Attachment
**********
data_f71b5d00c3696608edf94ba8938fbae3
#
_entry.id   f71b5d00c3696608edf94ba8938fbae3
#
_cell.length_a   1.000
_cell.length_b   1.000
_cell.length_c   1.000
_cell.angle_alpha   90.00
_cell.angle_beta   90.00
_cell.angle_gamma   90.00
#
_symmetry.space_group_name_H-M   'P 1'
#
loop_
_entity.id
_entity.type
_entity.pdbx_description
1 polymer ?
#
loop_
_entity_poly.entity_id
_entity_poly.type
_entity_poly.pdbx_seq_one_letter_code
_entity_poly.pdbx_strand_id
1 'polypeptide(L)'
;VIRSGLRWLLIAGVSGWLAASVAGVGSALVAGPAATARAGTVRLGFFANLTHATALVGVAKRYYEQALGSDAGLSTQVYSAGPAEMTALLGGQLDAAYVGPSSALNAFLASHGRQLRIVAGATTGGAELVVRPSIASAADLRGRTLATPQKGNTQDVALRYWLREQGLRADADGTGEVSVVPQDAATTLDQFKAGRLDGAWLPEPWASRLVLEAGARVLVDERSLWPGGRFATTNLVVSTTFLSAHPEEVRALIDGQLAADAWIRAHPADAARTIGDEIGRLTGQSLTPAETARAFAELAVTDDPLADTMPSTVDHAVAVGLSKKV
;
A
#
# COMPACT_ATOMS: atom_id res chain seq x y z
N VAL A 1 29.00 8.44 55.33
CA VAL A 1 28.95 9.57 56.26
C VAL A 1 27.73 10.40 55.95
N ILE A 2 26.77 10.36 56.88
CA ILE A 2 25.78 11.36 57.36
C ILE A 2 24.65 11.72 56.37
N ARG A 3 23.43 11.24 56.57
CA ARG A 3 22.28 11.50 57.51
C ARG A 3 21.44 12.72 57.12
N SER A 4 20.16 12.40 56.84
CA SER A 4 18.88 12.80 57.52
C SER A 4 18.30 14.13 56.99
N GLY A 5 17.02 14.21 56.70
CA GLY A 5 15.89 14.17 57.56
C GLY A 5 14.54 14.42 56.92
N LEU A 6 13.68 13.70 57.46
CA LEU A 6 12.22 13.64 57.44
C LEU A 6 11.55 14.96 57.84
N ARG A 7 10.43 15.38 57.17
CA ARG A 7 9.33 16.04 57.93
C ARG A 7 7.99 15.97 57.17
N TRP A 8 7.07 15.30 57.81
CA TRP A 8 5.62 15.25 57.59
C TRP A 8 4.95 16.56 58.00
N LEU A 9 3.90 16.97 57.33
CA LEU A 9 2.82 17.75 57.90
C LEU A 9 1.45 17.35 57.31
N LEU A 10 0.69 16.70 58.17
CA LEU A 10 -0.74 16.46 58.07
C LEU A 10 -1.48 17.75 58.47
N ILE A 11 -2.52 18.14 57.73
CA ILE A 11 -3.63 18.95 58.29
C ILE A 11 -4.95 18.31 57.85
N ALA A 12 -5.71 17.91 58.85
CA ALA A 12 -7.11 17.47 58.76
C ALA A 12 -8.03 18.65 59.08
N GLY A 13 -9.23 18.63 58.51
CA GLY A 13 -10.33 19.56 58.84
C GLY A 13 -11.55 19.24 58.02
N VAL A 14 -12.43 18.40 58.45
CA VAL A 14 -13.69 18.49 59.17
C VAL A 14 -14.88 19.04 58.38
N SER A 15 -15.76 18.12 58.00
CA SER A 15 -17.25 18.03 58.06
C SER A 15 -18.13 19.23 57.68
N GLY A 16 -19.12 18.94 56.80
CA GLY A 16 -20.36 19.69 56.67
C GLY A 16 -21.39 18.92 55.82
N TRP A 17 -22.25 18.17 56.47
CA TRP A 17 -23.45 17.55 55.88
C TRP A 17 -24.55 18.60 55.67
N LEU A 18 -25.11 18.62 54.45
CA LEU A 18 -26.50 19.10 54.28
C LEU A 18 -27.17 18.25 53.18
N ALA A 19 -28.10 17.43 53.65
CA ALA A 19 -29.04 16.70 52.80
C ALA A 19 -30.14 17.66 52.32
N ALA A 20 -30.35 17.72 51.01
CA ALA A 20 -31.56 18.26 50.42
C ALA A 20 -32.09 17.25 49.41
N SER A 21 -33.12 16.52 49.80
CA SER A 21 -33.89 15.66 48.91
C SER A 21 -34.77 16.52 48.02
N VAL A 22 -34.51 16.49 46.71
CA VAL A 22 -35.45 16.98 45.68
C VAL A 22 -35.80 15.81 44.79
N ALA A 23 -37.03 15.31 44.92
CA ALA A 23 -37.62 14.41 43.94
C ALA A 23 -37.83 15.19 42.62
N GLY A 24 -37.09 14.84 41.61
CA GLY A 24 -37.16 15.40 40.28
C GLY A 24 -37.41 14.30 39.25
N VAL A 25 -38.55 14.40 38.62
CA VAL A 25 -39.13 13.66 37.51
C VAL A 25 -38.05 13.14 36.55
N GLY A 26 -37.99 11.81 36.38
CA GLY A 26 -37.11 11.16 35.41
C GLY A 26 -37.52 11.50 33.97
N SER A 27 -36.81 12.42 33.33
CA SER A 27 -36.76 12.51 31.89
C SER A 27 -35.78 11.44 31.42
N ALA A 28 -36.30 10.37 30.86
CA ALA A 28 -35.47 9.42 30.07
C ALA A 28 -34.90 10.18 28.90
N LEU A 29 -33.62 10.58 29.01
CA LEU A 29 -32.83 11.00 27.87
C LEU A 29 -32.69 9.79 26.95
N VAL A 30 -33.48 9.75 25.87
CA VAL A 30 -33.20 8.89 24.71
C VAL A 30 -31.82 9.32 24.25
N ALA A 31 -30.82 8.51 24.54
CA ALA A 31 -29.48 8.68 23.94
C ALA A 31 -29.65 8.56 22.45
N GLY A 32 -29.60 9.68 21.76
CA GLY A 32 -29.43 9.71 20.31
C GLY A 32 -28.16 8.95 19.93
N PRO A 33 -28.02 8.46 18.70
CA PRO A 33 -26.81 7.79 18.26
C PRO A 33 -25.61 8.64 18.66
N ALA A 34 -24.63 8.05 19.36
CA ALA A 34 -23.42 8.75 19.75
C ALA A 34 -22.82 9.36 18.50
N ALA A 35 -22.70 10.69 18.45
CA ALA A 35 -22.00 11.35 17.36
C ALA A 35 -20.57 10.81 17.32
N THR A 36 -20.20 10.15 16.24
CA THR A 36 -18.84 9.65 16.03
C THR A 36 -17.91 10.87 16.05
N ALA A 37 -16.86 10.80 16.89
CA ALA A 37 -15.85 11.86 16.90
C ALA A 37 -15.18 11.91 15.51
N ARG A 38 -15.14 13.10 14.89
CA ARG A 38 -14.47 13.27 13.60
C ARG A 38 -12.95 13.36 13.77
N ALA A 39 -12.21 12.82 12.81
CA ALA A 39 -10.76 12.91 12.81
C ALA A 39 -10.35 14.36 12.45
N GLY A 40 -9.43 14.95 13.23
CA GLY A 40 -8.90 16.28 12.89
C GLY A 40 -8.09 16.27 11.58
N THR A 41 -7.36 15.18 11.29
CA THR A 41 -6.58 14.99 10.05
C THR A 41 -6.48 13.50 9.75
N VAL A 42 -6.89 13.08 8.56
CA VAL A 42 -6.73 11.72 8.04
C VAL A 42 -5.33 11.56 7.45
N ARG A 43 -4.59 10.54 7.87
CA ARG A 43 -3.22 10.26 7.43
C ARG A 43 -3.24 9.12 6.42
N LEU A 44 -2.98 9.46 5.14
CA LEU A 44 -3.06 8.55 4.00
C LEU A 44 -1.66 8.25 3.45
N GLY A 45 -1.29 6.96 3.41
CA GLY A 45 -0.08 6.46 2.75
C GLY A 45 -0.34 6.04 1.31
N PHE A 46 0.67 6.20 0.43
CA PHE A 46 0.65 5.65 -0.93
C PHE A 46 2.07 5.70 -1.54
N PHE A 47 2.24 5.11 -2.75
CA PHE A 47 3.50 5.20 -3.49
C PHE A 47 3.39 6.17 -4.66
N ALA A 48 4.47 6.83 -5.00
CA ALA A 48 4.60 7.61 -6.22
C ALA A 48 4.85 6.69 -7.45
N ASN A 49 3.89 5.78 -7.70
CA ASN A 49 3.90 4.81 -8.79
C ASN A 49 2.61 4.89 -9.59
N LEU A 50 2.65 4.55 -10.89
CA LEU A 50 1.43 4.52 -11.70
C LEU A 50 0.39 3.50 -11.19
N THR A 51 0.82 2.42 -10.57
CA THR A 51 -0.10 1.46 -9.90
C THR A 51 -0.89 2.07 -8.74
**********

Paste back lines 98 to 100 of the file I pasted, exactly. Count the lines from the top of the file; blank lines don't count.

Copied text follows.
CA ALA A 23 -37.62 14.41 43.94
C ALA A 23 -37.83 15.19 42.62
N GLY A 24 -37.09 14.84 41.61